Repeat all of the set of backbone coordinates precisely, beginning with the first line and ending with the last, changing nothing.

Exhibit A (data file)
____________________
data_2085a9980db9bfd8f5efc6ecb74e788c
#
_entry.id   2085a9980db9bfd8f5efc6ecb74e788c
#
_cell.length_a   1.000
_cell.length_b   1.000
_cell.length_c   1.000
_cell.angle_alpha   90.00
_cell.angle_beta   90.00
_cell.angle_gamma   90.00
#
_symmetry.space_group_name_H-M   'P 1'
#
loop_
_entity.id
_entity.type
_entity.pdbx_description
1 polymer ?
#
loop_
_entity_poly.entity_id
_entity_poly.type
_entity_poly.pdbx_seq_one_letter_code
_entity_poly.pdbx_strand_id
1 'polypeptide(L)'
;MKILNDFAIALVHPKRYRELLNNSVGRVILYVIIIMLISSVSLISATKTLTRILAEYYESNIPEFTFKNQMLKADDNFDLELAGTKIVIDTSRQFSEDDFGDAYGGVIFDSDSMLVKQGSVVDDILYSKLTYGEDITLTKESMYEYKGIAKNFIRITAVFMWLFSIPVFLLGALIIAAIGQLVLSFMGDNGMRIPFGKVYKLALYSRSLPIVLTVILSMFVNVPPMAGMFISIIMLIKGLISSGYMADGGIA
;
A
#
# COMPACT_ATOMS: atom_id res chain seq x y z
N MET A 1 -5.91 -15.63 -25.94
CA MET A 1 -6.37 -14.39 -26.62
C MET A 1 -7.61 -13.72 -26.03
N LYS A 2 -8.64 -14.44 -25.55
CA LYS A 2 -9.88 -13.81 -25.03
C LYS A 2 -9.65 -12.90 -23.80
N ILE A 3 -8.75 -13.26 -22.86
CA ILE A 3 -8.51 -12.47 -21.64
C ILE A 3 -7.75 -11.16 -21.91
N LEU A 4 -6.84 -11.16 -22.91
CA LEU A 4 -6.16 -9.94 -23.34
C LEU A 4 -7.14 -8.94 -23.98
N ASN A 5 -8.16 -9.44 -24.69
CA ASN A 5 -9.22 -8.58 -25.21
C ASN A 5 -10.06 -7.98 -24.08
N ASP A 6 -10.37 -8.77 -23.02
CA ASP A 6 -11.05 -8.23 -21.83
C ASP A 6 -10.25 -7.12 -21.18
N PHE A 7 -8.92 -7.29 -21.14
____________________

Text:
data_2085a9980db9bfd8f5efc6ecb74e788c
#
_entry.id   2085a9980db9bfd8f5efc6ecb74e788c
#
_cell.length_a   1.000
_cell.length_b   1.000
_cell.length_c   1.000
_cell.angle_alpha   90.00
_cell.angle_beta   90.00
_cell.angle_gamma   90.00
#
_symmetry.space_group_name_H-M   'P 1'
#
loop_
_entity.id
_entity.type
_entity.pdbx_description
1 polymer ?
#
loop_
_entity_poly.entity_id
_entity_poly.type
_entity_poly.pdbx_seq_one_letter_code
_entity_poly.pdbx_strand_id
1 'polypeptide(L)'
;MKILNDFAIALVHPKRYRELLNNSVGRVILYVIIIMLISSVSLISATKTLTRILAEYYESNIPEFTFKNQMLKADDNFDLELAGTKIVIDTSRQFSEDDFGDAYGGVIFDSDSMLVKQGSVVDDILYSKLTYGEDITLTKESMYEYKGIAKNFIRITAVFMWLFSIPVFLLGALIIAAIGQLVLSFMGDNGMRIPFGKVYKLALYSRSLPIVLTVILSMFVNVPPMAGMFISIIMLIKGLISSGYMADGGIA
;
A
#
# COMPACT_ATOMS: atom_id res chain seq x y z
N MET A 1 -5.91 -15.63 -25.94
CA MET A 1 -6.37 -14.39 -26.62
C MET A 1 -7.61 -13.72 -26.03
N LYS A 2 -8.64 -14.44 -25.55
CA LYS A 2 -9.88 -13.81 -25.03
C LYS A 2 -9.65 -12.90 -23.80
N ILE A 3 -8.75 -13.26 -22.86
CA ILE A 3 -8.51 -12.47 -21.64
C ILE A 3 -7.75 -11.16 -21.91
N LEU A 4 -6.84 -11.16 -22.91
CA LEU A 4 -6.16 -9.94 -23.34
C LEU A 4 -7.14 -8.94 -23.98
N ASN A 5 -8.16 -9.44 -24.69
CA ASN A 5 -9.22 -8.58 -25.21
C ASN A 5 -10.06 -7.98 -24.08
N ASP A 6 -10.37 -8.77 -23.02
CA ASP A 6 -11.05 -8.23 -21.83
C ASP A 6 -10.25 -7.12 -21.18
N PHE A 7 -8.92 -7.29 -21.14